"WET, SHE'S a star. Dry, she ain't!" said Fanny Brice about MGM's swimming box-office queen Esther Williams, who died last Friday at age 91.
Williams, who graduated from swimming champion to movie queen, was incredibly popular during the late '40s and '50s. MGM fashioned the most elaborate "wet" musical numbers to showcase her athletic abilities and her strong swimmer's body. The numbers look like high camp today, but they were taken more or less seriously by audiences of the time, perhaps because Williams was not simply adept in the pool. She could sing a little, she could dance a little, and was no slouch as an actress -- she was very good, in fact. Esther had a formidable presence that was evident, but wasted, once the fervor for MGM musicals -- wet or dry -- cooled. (Williams was brought into MGM as their answer to 20th Century Fox's ice-skating star, Sonja Henie. Olympic swimmer Johnny (Tarzan) Weissmuller was the first sports star elevated to cinema fame.)
Esther was one of those people who loved to talk. She had no barriers when looking back on the "good old days." Years ago I visited Williams in her Hollywood home, when she -- and other still-living MGM stars -- were promoting "That's Entertainment III." I'd spoken to my old friend Lena Horne the day before, on the MGM recording studio, but even Lena held back a bit. "They just didn't know what to do with me," was the most Lena would say, with wry, bittersweet regret.
Not Esther! She had a ribald tale for every star in the MGM pantheon. I couldn't possibly have printed everything she said -- some of these people were still living. (Some still are!) Of full-figured Kathryn Grayson she recalled: "They needed derricks to lift those bosoms!" ... Elizabeth Taylor: "Gorgeous and nice, but hairy. The studio begged her to wax. So did her awful mother. Elizabeth said, 'They can film around it!' which of course you can't. She eventually agreed, but not before she'd given everybody a breakdown. She was tough, even as a young girl." ... Judy Garland: "Fabulous talent. But, come on, we all worked hard. She was very 'poor, pitiful me.'"
And Esther enjoyed her cocktails. As the afternoon wore on, Miss Williams imbibed cheerfully. She didn't get drunk. But she was -- happy. And, I felt exaggerating just a bit.
One subject Esther did not broach was her romance with hunky movie star Jeff Chandler. In her autobiography, written a few years later, she would claim Chandler was a cross dresser and that she opted out of the affair when she saw him in drag. Many Chandler fans were outraged by this -- even if true, why sully his manly reputation? (Very few people actually did believe this tale.)
She would eventually marry actor Fernando Lamas, who was Latin to the core, and preferred his lovely mermaid to confine herself to private backstrokes. When we spoke of this, Esther shrugged good-naturedly: "If I didn't want to accept that, I would never have married him. We were very happy. He had his ways." She paused and added with a little smile, "And I had mine."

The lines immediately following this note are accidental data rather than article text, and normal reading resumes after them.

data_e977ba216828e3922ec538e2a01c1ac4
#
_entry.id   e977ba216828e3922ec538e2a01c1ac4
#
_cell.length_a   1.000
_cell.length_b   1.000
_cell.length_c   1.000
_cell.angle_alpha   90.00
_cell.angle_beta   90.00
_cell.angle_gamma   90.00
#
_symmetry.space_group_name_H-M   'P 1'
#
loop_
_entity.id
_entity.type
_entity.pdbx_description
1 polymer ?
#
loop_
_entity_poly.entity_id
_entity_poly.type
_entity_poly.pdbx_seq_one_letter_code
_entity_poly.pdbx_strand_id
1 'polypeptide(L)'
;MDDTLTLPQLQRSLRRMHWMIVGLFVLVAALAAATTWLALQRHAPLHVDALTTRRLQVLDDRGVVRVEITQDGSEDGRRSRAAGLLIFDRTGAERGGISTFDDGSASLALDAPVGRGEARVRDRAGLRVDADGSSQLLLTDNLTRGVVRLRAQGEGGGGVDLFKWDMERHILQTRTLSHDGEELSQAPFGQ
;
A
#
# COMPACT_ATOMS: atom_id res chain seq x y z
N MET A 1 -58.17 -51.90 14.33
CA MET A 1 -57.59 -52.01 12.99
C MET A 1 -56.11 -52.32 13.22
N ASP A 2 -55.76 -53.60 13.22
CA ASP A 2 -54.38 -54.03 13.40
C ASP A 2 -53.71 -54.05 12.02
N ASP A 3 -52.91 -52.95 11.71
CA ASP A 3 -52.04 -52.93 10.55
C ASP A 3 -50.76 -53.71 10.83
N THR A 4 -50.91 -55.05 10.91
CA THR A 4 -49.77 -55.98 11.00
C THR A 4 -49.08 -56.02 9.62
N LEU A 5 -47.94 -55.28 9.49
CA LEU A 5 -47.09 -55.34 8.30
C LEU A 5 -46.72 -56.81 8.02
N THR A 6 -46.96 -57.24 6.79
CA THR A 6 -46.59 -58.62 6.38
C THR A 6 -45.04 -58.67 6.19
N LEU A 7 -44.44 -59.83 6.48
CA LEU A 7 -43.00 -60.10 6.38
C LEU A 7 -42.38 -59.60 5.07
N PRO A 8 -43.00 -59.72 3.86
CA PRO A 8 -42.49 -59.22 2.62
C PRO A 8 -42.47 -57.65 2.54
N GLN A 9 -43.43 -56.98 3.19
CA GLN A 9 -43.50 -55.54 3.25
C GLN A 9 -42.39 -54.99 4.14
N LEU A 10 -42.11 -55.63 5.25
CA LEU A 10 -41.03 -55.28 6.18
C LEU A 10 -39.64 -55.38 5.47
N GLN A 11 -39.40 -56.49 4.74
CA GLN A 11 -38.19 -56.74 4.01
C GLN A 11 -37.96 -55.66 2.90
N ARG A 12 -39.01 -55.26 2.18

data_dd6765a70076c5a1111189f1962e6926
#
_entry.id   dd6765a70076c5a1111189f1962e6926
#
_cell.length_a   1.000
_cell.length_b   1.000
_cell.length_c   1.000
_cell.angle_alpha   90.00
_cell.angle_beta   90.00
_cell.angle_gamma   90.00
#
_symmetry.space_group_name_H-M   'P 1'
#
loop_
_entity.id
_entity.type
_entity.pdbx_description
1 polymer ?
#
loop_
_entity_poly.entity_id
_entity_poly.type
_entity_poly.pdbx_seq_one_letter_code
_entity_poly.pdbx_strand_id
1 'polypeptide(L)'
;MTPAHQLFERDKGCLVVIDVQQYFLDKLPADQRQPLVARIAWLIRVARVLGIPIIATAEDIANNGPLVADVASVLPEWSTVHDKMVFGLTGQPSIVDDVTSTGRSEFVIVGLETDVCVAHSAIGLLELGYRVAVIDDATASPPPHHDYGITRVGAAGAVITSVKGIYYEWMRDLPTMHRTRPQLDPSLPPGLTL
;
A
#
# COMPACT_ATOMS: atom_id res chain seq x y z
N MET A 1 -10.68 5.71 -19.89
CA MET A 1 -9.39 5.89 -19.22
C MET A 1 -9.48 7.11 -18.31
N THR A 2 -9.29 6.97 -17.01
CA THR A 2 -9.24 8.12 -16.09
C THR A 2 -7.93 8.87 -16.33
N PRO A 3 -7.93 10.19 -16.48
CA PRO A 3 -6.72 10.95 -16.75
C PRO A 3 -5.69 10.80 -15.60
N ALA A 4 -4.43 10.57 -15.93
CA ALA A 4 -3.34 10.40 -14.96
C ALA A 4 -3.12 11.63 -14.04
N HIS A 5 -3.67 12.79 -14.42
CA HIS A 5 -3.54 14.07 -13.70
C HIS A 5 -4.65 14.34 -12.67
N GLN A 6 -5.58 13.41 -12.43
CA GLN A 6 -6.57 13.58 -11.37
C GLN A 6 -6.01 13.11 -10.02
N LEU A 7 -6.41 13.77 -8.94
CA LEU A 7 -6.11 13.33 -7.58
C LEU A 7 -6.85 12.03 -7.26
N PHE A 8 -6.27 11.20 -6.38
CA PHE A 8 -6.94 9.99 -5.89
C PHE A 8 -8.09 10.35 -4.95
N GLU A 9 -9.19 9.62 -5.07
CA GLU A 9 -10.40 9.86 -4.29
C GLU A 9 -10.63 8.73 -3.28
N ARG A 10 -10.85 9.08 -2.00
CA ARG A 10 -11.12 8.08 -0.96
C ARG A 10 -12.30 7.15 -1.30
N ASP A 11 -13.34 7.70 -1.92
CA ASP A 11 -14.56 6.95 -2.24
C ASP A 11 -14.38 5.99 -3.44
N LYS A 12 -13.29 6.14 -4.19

RIP, Esther. Watch out for too much chlorine up there, and avoid Jeff Chandler.
P.S. Speaking of Esther Williams, I have a letter from her after she wrote her book in 1999.
"It was great seeing you at Elaine's -- it turned out to be a really good party. I'm having such a fun time with the New York reaction to my book. There was a big story in USA Today this morning also and combined with your nice remarks my morning coffee tasted especially good.
I had no idea my remarks would have such a resounding effect on the press, but I'm so glad people are enjoying my glance back at my life. I knew it was busy and variegated -- and now I find out people are finding it fun and surprising. I guess that the meeting is truly not over till we're all thru singing!"
Back in February, Helena Bonham Carter and Dominic West were cast in a BBC 4 movie about Elizabeth Taylor and Richard Burton. Now comes photo evidence that this is indeed a totally real thing. The movie is set in 1983 and focuses on Taylor and Burton's revival of Noel Coward's "Private Lives." It was not well received critically, though audiences had a fine campy time with it! As did Miss Taylor, who took to tossing biscuits into the audience, and appearing with a parrot on her shoulder; nothing to do with Mr. Coward's play, but what the heck. (Burton, for the most part, looked like he was in agony!)
Anyway, if the photos are anything to go by, buy stock in lavender eye shadow and smoldering stares.
Now "news" for our friends in Greenwich, Conn., where I always think that there are maybe even more million-billionaires than anywhere else. (I'm sure this is a wrong concept and Dubai wins the real toss, but -- never mind.)
Anyway, Quest magazine is out for June with its cover line "The Greenwich Issue." Prince Harry is on the cover, playing polo. Of course, that's hard to miss, but inside is a story on one of the premiere denizens of Oyster Bay -- the late C.Z. Guest. C.Z. was the genuine article, as they say, and I tried, once again, to do her justice for my old friend, the editor Chris Meigher.
But the real big news in Greenwich was about a bird -- Le Penguin. This is the restaurant I wrote about here on April 9, being masterminded into existence by the grand Antoine Blech at the famed Connecticut address -- 61 Lewis Street. Right now, Antoine is taking only 40 reservations per night in his supreme tryout, so you'd better call 203-717-1200 fast. The cafe is only serving when Antoine has a mind to, so mind your manners.
(E-mail Liz Smith at MES3838@aol.com.)Copyright © 2014, The Baltimore Sun